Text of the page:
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News: September 2020

 As it would be Harvest about now, here are some photos from 2018 to remind us how things use to be and will be again.

Posted: Wed 30th Sep 2020

Thought of the Week, Sunday, 27th September 2020.

Love never fails. In times of crisis, love unites us all. (Christian Aid, Autumn appeal 2020)
The above phrase appears in the Christian Aid Autumn appeal 2020, encouraging churches to help their global neighbours who are still facing environmental disasters, due to climate change. Right now, the current global pandemic is posing a further threat to the already existing climate crisis. No matter where we live, we can all acknowledge that there are climatic changes in the natural world. Sadly, those who are worst hit by the impact of these changes are those already poor, and living in the developing world. To give just two examples: There is famine and drought in parts of Africa, where it is estimated that the effects of climate change are being felt by over 580 million people, who rely solely on the land for survival. In Nicaragua, 80% of the population depend on agriculture, with many growing coffee farms which are now in crisis because of climate change, affecting the livelihood and wellbeing of the farmers and their families. Christian Aid is working with local partners to help those in desperate need – to find out more go to caid.org.uk/neighbours.
As this is the season of harvest when we celebrate the bounty of God, we can help our global neighbours, by becoming proper stewards of God’s earth. We are given custody over the created world, not to destroy it, but to live in it, enjoy it, and take care of it. Part of taking care of the earth involves our responsibility to our global neighbours - like us, they are created in the image and likeness of God, we shouldn’t destroy their lives by the way we live ours.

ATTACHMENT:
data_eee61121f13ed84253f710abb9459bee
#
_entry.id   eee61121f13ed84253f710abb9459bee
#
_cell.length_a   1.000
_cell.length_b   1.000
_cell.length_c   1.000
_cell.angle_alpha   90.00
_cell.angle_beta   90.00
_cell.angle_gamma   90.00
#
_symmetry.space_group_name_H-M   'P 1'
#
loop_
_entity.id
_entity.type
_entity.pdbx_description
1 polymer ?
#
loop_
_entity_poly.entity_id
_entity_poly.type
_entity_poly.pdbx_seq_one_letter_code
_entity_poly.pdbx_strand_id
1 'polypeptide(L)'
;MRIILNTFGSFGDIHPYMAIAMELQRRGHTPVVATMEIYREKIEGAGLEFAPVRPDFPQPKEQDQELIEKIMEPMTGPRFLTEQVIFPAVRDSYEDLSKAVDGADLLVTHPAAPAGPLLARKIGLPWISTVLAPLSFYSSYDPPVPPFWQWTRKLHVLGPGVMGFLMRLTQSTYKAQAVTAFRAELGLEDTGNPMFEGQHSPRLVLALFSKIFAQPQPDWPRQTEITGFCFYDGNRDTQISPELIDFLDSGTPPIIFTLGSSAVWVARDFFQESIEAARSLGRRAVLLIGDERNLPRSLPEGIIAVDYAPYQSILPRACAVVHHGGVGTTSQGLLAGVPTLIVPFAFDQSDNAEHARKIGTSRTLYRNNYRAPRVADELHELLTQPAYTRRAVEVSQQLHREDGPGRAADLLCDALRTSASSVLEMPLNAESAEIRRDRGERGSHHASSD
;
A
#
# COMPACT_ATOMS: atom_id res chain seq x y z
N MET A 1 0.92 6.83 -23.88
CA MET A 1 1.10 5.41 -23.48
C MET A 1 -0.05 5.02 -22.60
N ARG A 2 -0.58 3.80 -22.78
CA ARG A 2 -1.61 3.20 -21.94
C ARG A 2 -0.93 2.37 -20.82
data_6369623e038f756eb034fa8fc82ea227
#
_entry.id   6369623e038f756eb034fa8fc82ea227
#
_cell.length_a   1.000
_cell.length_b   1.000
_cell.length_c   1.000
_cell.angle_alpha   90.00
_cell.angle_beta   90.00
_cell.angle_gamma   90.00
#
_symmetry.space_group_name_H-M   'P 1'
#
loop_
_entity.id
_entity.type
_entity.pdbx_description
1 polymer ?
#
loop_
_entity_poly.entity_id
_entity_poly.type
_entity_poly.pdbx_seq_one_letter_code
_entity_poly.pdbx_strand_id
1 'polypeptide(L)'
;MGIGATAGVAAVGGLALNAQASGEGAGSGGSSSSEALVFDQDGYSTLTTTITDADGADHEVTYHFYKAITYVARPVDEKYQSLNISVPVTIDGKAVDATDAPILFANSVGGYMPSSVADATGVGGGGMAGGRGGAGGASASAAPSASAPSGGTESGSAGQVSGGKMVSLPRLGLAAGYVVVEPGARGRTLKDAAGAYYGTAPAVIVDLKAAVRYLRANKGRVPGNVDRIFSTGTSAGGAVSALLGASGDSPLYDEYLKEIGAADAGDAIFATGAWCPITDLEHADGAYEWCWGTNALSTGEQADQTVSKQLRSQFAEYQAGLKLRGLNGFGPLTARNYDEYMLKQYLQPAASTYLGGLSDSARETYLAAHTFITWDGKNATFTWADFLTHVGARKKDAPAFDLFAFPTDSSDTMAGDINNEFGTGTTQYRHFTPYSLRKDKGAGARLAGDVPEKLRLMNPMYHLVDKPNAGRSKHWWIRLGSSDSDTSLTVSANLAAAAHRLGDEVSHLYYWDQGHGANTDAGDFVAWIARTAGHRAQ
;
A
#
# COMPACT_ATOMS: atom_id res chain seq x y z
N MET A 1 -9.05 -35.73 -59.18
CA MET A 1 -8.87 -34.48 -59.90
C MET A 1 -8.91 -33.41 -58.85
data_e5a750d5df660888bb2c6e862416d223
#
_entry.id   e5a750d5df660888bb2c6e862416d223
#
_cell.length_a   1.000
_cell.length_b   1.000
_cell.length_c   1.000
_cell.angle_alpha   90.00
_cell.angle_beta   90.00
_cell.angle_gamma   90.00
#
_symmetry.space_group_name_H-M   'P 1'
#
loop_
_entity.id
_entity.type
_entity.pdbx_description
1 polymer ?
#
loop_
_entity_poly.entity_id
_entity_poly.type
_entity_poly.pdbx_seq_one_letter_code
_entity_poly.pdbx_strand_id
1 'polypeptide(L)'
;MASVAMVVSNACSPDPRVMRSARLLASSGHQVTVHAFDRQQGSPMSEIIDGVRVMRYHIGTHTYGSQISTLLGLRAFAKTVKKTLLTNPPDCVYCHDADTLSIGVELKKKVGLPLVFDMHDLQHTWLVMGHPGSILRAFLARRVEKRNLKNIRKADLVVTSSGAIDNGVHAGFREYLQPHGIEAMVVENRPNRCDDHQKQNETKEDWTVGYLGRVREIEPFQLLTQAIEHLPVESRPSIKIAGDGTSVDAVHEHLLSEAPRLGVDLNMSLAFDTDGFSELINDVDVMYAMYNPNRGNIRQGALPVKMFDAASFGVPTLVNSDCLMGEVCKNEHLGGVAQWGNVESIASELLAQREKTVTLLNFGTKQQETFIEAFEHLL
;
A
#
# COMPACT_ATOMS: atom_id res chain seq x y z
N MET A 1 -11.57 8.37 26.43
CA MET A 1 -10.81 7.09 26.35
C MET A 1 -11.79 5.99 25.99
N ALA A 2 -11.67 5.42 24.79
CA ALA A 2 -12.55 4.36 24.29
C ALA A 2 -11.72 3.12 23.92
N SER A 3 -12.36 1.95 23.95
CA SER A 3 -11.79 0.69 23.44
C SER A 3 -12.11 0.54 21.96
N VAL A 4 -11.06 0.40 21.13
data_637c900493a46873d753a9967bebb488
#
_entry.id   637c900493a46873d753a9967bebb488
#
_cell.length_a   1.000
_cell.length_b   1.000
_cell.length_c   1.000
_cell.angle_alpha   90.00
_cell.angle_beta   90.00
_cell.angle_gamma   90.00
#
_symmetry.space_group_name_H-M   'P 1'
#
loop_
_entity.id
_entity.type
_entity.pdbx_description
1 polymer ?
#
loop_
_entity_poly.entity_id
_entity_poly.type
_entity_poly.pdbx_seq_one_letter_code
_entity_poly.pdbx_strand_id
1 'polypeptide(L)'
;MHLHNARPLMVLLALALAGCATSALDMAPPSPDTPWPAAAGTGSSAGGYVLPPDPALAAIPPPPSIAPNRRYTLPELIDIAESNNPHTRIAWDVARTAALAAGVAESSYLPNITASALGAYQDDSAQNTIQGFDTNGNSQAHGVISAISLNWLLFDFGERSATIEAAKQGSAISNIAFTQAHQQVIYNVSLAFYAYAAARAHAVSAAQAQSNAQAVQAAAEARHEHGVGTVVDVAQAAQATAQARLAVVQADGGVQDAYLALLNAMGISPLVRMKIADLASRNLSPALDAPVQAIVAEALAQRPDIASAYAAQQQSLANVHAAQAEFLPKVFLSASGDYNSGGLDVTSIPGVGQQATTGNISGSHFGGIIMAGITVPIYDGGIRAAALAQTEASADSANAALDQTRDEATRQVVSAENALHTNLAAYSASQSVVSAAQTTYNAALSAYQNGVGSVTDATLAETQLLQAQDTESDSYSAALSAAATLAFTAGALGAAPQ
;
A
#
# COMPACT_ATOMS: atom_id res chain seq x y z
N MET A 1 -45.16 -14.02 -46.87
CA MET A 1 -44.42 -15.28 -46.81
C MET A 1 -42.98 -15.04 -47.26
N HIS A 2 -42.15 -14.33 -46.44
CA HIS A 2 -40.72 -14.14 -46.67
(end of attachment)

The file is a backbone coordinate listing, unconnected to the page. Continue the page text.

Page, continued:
This season, let us all be encouraged to take up the challenge of empathising with our global neighbours who live in parts of the world already experiencing the effects of environmental changes - Enter into their world, and feel the pain and suffering inflicted upon them by these changes. Then, let us play our part in helping, with our donations, but also in taking on the URC eco-challenge: to become a people committed to caring for God’s creation. To be intentional in reducing our carbon footprint, improve recycling, minimise waste, and improve efficiencies on finite natural resources in all our operations (URC Environmental Policy, 2016).

A prayer:

Loving God,
Come now and make us into a global neighbourhood
looking out for each other through struggle and crisis,
reaching out to strangers who become sisters and brothers,
shape us into a caring community, strengthening each other
through every challenge, standing together
until justice comes for all.
In your name we pray. Amen (Christian Aid/Wendy Lloyd)

Take care and blessing
Irene John

Posted: Sun 27th Sep 2020

Thought of the Week, Sunday, 20th September 2020.

Psalm 105 v 1-6, 37-45 and Philippians 1 v 21-30

 

As I expect many of you are already aware, not least if you subscribe to the URC’s Daily Devotions, we are in the middle of the Season of Creation Time. This runs from the 1st September to the 4th October (The Feast of St. Francis of Assisi). This provides an opportunity to reflect about matters of the climate crisis and our stewardship of God’s creation.

A fortnight ago today, Jane and I walked a circuit around the island of Lindisfarne. It is a walk we have done a number of times before, but I am always surprised to rediscover the contrasts between the different parts of the island, and how in no more than ½ an hour you can walk from the bustle of the tourists in the town, through the nature reserve and the dunes to the beaches of the north of the island, where people are rare and you are left with vast vistas of sand, sea and sky.